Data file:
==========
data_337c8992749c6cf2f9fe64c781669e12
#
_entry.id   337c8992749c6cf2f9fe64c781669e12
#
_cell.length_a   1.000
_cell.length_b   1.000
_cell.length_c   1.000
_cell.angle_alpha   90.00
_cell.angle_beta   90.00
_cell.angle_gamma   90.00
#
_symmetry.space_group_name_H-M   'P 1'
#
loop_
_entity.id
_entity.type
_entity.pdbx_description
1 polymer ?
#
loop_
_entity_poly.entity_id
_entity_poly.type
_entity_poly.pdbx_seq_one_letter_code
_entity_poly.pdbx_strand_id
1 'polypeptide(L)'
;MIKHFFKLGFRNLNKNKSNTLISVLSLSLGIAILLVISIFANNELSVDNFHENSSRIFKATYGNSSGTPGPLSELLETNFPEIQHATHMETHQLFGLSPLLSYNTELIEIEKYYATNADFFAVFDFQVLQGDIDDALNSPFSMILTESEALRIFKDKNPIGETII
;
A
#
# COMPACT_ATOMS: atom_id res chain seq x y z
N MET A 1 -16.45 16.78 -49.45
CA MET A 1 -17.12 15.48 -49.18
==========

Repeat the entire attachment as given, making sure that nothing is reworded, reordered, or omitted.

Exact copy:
data_337c8992749c6cf2f9fe64c781669e12
#
_entry.id   337c8992749c6cf2f9fe64c781669e12
#
_cell.length_a   1.000
_cell.length_b   1.000
_cell.length_c   1.000
_cell.angle_alpha   90.00
_cell.angle_beta   90.00
_cell.angle_gamma   90.00
#
_symmetry.space_group_name_H-M   'P 1'
#
loop_
_entity.id
_entity.type
_entity.pdbx_description
1 polymer ?
#
loop_
_entity_poly.entity_id
_entity_poly.type
_entity_poly.pdbx_seq_one_letter_code
_entity_poly.pdbx_strand_id
1 'polypeptide(L)'
;MIKHFFKLGFRNLNKNKSNTLISVLSLSLGIAILLVISIFANNELSVDNFHENSSRIFKATYGNSSGTPGPLSELLETNFPEIQHATHMETHQLFGLSPLLSYNTELIEIEKYYATNADFFAVFDFQVLQGDIDDALNSPFSMILTESEALRIFKDKNPIGETII
;
A
#
# COMPACT_ATOMS: atom_id res chain seq x y z
N MET A 1 -16.45 16.78 -49.45
CA MET A 1 -17.12 15.48 -49.18